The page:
The University of Southampton
University of Southampton Institutional Repository

Human security and the disaffected of Central Asia

Glenn, John (2003) Human security and the disaffected of Central Asia International Relations, 17, (4), pp. 453-475. (doi:10.1177/0047117803174004).

Record type: Article


Since the dissolution of the Soviet Union, Central Asia has witnessed a precipitous decline in the population’s welfare. This article argues that in order to ensure stability within the region, the human security of the peoples of Central Asia must be improved. To achieve such an outcome, it is argued that a Marshall Plan for contemporary times is required. Such a plan would involve the implementation of two major strategies. First, the policies of the international financial institutions and the trading practices between the Central Asian states and the industrialized countries should return to the principles of ‘embedded liberalism’ that guided the post-Second World War international economy for three decades. Second, the debt of these countries should be substantially reduced and, at the same time, welfare provision by these states should be raised as a result of this debt relief.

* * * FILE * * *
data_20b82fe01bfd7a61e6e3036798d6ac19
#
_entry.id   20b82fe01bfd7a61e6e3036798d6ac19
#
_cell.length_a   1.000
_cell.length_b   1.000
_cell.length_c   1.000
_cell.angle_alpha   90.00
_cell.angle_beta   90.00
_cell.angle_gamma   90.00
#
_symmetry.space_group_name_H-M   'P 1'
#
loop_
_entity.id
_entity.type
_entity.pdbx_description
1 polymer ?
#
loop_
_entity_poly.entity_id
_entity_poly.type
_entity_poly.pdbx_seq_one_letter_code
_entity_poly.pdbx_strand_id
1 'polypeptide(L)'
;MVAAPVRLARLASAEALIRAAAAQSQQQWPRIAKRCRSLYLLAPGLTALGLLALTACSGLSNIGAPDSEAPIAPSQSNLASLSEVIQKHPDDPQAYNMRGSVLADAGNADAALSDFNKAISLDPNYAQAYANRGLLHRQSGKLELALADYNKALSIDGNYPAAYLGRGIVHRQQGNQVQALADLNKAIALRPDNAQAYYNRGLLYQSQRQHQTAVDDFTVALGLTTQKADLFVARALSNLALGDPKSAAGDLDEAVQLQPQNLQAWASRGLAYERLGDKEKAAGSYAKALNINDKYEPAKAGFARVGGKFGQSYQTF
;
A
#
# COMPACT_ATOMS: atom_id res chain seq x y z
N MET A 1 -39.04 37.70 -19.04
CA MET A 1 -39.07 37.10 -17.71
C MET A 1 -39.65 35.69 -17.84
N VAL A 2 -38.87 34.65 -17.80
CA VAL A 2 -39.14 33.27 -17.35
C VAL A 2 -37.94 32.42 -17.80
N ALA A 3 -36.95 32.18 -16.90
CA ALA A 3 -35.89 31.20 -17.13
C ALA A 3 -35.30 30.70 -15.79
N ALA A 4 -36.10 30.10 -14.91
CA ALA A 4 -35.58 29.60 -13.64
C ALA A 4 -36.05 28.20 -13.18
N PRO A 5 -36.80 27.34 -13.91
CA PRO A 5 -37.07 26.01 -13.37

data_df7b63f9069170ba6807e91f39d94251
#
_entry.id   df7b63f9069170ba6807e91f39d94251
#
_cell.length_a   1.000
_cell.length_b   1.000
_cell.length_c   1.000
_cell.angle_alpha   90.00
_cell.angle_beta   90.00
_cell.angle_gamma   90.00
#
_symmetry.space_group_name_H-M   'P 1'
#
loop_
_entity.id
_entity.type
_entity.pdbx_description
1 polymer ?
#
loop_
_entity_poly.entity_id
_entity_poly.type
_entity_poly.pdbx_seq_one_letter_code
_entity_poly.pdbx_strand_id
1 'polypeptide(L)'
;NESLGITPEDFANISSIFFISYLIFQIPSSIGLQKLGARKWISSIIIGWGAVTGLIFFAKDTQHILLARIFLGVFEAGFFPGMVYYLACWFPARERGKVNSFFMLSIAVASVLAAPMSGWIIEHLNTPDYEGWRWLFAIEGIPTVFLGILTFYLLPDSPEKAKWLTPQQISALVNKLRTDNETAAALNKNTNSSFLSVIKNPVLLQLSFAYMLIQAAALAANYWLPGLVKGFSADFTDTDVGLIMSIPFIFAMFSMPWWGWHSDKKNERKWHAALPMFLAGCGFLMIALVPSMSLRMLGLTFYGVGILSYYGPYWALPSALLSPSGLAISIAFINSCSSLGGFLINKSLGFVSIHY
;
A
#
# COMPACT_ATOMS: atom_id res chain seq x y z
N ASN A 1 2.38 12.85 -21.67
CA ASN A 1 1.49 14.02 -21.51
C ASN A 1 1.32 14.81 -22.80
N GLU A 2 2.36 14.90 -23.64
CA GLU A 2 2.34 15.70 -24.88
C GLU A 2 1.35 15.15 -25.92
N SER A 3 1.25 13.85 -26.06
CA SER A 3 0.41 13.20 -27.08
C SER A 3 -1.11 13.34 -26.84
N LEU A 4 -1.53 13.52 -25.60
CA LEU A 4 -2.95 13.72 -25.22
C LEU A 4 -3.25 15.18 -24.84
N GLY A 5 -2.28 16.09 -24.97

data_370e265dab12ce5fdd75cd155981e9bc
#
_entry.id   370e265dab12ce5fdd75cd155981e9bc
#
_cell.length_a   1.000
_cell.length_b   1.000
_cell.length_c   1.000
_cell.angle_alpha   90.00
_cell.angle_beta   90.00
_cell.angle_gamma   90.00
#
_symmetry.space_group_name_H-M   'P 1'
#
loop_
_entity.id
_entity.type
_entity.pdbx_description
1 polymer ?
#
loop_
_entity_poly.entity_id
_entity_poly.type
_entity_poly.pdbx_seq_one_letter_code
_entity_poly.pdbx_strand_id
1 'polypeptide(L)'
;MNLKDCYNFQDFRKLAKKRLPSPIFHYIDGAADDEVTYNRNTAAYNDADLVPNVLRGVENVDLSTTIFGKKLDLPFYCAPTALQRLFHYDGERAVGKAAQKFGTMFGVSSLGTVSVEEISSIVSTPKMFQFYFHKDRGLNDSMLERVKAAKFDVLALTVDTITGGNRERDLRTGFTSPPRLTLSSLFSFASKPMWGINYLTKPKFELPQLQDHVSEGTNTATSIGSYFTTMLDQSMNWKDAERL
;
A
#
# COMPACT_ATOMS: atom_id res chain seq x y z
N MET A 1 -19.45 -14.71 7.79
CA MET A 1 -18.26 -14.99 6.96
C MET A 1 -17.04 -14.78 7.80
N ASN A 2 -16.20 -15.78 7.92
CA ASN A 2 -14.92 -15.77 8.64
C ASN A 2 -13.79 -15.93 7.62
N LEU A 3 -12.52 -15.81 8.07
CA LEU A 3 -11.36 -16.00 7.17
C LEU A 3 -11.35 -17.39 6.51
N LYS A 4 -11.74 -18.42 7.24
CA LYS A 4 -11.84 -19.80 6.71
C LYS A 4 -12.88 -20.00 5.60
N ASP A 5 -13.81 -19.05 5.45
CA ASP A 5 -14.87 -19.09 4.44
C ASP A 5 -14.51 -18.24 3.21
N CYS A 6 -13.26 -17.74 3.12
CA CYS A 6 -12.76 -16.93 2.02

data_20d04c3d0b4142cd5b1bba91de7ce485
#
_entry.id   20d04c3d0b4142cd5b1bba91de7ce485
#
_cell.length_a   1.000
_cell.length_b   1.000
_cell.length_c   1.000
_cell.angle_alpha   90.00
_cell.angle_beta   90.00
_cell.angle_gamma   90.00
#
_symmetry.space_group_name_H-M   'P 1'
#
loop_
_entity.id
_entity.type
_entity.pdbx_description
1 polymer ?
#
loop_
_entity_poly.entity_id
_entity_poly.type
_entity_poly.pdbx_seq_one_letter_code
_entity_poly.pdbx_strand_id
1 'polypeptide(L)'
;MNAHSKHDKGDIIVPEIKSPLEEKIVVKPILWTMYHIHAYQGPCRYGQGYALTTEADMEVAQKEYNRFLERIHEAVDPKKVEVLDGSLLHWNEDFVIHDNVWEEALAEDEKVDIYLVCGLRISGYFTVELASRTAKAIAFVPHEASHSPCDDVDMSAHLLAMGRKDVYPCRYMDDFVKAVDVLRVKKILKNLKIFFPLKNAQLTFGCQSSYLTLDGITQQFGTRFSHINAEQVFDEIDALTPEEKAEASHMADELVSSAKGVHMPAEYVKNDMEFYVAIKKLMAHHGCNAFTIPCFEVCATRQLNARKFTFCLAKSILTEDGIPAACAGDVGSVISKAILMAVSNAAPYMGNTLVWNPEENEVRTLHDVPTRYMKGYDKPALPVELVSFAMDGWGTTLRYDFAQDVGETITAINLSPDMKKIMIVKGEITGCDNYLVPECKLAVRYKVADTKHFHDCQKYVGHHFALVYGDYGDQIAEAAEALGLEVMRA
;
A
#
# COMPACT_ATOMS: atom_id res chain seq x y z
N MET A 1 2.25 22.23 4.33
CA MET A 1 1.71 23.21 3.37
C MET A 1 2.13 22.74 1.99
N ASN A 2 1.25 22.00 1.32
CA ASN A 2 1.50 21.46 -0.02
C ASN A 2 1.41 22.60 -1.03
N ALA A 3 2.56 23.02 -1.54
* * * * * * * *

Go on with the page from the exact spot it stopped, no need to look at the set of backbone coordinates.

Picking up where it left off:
Full text not available from this repository.

More information

Published date: 2003
Keywords: aid, central asia, economic decline, human security, Marshall plan, welfare


Local EPrints ID: 34592
ISSN: 0047-1178
PURE UUID: c0b28633-e067-4c76-9a1c-f52f75d1731d

Catalogue record

Date deposited: 15 May 2006
Last modified: 17 Jul 2017 15:50

Export record


Download statistics

Downloads from ePrints over the past year. Other digital versions may also be available to download e.g. from the publisher's website.

View more statistics

Atom RSS 1.0 RSS 2.0

Contact ePrints Soton:

ePrints Soton supports OAI 2.0 with a base URL of

This repository has been built using EPrints software, developed at the University of Southampton, but available to everyone to use.

We use cookies to ensure that we give you the best experience on our website. If you continue without changing your settings, we will assume that you are happy to receive cookies on the University of Southampton website.